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Click here for a full infographic. (Source: OilCareers.com)

Findings from the latest oil & gas Global Workforce Survey, published jointly by OilCareers.com and Air Energi, reveal that efforts to encourage more women into the industry are not yet working. The results also highlight widespread confusion among the workforce as to whether or not internal initiatives are effective.

More than 4,300 employees and hiring managers working in the oil & gas industry took part in the survey that looked at the issues surrounding the lack of women taking on key roles in the sector.

In the Americas, 41 percent of respondents reported the industry gender imbalance as a concern, with 47 percent stating that the industry culture created by a male-dominated environment plays a key role in discouraging women from entering oil & gas jobs.

The survey also highlighted what action the workforce thinks should be taken to address the issue in the region. Forty-one percent reported that the industry should encourage more girls to study science, technology, engineering and mathematics (STEM) subjects, while 34 percent stated emphasis on progression and leadership opportunities would encourage more women into the industry.

SEE ALSO: Infographic: Gender Gap in the Oil & Gas Industry

“Given the chronic skills gap in oil and gas, the last 12-18 months has seen many companies waking up to the fact that there is a distinct lack of women joining the industry,” OilCareers.com managing director Mark Guest said. “Encouraging girls to study STEM subjects at school is something that may impact the industry, but only in the future. There are many women around the world who already have related business, science or engineering degrees and still don’t consider oil and gas as a career option. This really needs to be addressed for the long-term good of the industry.”

Responses, however, showed that there is an appetite to address the situation with 65 percent stating that tackling the imbalance would allow the industry access to a wider talent pool. Thirty-seven percent reported that it would increase overall productivity and organizational success across the Americas.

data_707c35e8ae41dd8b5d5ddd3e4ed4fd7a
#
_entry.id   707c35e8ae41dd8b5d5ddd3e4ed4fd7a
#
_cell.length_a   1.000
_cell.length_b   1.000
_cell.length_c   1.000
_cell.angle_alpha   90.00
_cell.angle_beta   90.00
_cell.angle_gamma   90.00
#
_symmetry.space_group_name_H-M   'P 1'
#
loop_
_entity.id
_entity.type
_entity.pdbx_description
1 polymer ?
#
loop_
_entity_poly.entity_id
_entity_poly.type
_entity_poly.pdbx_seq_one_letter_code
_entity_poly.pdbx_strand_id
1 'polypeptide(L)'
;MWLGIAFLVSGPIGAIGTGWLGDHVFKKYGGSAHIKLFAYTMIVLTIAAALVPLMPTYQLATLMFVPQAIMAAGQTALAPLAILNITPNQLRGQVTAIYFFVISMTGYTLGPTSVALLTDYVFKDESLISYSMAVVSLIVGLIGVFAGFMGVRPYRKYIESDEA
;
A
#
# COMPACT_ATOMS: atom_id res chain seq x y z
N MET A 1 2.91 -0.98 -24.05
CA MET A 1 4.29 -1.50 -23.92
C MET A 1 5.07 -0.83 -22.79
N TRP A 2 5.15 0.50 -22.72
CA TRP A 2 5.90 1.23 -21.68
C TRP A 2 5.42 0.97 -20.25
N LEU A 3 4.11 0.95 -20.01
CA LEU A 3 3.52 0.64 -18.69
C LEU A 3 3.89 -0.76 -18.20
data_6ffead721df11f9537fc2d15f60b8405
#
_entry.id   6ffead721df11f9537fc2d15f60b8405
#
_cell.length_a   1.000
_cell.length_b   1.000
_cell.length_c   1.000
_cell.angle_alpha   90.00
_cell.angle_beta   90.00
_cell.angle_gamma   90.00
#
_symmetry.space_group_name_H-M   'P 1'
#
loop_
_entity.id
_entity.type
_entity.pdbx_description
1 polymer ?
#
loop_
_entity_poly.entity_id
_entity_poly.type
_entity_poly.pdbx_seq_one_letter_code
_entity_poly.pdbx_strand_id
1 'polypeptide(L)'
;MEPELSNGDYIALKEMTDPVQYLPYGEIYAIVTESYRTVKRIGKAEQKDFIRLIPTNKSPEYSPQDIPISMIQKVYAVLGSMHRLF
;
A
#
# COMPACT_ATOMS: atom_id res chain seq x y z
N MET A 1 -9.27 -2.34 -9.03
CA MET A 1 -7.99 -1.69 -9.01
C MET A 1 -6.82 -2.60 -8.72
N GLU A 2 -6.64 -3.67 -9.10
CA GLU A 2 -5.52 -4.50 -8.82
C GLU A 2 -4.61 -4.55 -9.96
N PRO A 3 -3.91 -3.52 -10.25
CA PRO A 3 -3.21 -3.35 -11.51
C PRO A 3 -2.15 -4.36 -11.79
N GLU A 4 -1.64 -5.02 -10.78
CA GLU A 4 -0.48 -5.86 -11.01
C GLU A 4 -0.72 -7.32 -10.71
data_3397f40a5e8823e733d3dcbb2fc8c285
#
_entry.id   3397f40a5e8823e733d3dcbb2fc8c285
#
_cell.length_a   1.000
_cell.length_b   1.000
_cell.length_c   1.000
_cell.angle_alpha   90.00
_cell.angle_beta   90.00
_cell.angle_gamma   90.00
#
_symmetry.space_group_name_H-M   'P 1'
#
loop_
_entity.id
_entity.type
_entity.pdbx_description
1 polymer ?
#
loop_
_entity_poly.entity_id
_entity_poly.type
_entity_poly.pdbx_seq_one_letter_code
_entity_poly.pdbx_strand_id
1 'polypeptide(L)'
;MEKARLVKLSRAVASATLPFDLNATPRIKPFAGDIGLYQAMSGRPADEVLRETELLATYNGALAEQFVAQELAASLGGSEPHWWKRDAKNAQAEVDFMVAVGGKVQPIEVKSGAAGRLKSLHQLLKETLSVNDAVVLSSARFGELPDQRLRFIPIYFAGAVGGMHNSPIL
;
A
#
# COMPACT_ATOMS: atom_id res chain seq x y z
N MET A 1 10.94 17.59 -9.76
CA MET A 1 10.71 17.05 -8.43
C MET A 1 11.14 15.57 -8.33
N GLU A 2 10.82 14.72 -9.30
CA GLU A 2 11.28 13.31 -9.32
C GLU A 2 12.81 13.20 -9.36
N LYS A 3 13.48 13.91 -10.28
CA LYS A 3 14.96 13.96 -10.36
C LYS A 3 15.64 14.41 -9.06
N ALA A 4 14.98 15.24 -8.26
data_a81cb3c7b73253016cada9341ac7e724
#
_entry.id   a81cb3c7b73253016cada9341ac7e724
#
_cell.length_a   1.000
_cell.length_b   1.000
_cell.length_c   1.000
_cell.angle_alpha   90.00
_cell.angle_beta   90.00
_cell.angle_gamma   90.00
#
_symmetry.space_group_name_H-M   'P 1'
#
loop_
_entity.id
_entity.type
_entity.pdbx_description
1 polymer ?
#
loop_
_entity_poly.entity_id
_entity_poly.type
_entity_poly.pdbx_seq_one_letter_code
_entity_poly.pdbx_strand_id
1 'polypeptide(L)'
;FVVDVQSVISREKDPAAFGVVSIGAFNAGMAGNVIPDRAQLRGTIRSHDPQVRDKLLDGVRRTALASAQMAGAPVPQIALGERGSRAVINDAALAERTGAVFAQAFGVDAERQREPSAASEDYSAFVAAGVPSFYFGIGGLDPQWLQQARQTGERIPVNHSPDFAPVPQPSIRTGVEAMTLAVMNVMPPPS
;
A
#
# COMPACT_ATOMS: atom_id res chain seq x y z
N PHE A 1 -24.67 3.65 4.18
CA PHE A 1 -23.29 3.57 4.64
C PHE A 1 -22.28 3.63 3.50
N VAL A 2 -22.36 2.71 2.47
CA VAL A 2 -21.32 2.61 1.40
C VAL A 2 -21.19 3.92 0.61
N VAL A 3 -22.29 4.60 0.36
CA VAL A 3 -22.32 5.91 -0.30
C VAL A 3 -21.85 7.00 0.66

“Our findings show the masculine image and perception of the industry pervades in every region and this is a crucial barrier in the minds of many women,” Air Energi CEO Duncan Gregson said. “By addressing this, along with improving the scope and measurement of internal company initiatives, it is possible that we will start [to] see a shift in the number of women coming into oil and gas at all levels of seniority. In short, someone in every company needs to be accountable for these initiatives and have the authority to adapt them if they need to.”

Many companies have chosen to address the gender gap through recruitment quotas; however, not even half (44 percent) of hiring managers  who knew their company had an active policy to encourage more women into oil & gas roles could say for sure whether or not this policy was effective.

“Where cultural practices allow, organizations cannot half-heartedly seek to recruit more women on the one hand, while at the same time complain of a chronic skills shortage on the other,” Guest continued. “The industry has to take an all-encompassing view of the situation in order to ever successfully address it.”

The survey also looked into overall hiring activity and salary expectations around the world. Forty-six percent of hiring managers thought recruitment levels for permanent staff will remain steady, and 48 percent thought recruitment of contract personnel would remain the same throughout the second part of 2014 compared to the first six months. The findings reflect a more cautious industry overall with fewer hiring managers (38 percent) expecting salary rates to continue to increase, compared to 58 percent in the workforce survey conducted in the first half of 2014.

These findings come as part of the second OilCareers.com and Air Energi global workforce survey of 2014. Views have been collated from industry professionals across Europe, Africa, the Middle East, the Americas, Asia-Pacific and Australasia.

The report also includes insight from organizations including Women in Science and Engineering (WISE) and Women’s Global Leadership Conference (WGLC).